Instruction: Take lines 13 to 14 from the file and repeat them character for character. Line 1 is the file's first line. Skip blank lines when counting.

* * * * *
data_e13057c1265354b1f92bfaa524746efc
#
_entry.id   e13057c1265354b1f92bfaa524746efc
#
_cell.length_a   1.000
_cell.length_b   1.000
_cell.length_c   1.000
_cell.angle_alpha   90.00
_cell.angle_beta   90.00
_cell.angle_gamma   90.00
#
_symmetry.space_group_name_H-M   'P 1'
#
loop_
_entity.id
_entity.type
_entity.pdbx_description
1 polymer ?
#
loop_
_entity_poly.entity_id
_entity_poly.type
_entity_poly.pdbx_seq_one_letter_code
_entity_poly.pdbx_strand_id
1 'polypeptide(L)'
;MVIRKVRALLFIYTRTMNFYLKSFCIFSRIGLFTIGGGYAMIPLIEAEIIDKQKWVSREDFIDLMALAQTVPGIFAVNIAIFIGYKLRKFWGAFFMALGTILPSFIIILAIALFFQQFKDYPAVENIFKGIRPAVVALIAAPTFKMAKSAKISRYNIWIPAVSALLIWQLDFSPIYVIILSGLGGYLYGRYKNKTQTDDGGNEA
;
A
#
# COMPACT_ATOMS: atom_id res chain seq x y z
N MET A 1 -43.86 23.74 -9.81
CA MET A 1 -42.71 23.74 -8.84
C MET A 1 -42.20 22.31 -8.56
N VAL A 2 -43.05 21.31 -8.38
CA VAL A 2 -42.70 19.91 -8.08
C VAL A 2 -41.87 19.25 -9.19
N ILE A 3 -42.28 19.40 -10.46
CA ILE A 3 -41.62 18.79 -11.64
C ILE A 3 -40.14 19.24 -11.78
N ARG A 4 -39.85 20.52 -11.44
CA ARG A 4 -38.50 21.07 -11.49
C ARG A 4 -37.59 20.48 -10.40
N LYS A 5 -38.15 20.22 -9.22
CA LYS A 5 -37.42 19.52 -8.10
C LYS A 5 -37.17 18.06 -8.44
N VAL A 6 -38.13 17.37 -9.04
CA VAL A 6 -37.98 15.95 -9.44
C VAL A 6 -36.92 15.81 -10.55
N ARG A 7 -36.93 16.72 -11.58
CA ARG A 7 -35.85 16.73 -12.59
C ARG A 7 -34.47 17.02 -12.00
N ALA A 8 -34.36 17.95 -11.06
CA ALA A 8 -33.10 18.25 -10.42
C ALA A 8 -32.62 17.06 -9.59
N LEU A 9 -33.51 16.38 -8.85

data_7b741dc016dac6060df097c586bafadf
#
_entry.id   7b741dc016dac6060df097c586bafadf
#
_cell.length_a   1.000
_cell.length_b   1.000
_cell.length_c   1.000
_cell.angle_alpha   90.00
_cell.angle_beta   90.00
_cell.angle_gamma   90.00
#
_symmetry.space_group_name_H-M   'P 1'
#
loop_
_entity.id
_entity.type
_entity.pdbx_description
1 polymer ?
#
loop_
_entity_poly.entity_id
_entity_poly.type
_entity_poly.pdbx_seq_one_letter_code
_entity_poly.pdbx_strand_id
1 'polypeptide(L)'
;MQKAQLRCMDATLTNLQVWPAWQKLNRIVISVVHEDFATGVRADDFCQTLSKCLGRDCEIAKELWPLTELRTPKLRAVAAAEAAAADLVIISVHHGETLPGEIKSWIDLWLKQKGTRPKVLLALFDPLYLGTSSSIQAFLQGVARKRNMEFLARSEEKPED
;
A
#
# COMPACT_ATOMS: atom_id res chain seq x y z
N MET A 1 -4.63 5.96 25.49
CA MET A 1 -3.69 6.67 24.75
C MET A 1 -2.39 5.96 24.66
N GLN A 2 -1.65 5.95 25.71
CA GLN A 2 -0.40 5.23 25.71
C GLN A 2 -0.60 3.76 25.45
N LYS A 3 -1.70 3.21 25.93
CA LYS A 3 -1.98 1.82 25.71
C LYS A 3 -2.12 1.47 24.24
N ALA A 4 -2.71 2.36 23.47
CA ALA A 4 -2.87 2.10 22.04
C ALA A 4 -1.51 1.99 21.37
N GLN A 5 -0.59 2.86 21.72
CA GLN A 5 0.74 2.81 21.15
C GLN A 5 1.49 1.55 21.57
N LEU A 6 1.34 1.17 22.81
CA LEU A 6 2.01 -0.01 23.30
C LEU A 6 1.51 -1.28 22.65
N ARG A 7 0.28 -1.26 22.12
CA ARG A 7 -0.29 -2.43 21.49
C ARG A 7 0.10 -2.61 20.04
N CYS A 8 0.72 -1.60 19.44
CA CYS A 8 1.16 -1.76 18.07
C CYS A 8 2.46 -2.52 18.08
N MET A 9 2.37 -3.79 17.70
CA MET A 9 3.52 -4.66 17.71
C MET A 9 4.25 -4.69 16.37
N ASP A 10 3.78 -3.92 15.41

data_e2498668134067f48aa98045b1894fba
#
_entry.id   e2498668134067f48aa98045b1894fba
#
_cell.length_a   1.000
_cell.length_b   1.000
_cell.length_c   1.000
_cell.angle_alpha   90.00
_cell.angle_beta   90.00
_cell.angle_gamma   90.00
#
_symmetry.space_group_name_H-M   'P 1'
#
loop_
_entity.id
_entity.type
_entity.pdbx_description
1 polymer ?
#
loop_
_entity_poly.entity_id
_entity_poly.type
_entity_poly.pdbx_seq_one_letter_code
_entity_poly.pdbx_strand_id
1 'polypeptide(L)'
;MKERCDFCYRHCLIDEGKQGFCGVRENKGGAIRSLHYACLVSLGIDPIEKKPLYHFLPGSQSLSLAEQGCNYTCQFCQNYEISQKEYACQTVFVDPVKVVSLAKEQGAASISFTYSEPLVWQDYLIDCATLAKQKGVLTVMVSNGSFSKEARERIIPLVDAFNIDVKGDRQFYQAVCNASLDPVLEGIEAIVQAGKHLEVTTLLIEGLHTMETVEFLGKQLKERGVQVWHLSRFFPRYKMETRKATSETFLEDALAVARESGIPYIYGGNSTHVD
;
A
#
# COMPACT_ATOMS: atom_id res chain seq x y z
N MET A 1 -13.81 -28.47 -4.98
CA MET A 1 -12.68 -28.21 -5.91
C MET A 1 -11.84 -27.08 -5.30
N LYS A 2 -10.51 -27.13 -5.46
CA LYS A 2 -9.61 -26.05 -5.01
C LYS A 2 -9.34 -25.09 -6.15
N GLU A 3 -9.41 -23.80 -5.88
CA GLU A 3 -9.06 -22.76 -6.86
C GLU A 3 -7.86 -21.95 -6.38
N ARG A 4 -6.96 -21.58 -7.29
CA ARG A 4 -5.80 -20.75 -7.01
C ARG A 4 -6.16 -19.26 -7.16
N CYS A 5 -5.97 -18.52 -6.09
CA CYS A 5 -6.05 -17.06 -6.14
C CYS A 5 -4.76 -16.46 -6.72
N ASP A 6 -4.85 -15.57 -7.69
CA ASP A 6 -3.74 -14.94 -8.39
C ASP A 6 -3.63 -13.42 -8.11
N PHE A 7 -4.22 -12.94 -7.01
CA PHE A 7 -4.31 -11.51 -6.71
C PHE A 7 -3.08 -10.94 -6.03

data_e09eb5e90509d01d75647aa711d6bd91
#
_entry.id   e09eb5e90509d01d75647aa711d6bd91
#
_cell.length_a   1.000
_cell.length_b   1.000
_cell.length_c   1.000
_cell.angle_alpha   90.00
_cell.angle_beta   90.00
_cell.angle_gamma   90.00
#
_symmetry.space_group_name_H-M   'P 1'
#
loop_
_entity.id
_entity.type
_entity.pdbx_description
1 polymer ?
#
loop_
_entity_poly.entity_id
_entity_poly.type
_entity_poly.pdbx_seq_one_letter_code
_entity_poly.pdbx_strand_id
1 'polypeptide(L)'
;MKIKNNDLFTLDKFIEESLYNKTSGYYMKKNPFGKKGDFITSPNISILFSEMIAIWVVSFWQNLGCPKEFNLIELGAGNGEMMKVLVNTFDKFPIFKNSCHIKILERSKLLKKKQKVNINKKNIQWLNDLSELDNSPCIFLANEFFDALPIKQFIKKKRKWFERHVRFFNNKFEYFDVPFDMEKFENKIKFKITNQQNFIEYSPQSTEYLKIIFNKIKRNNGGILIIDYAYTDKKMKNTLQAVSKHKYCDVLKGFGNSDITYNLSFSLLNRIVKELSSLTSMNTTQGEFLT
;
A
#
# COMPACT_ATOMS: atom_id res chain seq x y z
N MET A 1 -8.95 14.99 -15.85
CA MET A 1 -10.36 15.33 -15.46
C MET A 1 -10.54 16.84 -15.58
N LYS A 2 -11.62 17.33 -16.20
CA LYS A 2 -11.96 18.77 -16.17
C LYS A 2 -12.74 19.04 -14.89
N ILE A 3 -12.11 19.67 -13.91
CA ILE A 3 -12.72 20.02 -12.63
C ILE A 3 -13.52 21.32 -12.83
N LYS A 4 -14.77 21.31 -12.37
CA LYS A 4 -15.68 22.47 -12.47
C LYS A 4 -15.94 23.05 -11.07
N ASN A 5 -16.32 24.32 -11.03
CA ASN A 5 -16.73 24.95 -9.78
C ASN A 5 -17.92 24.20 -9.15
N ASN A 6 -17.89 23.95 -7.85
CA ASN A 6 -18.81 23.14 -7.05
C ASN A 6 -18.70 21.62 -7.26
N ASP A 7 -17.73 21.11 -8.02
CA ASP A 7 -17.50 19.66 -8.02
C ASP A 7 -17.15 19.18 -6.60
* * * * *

#
loop_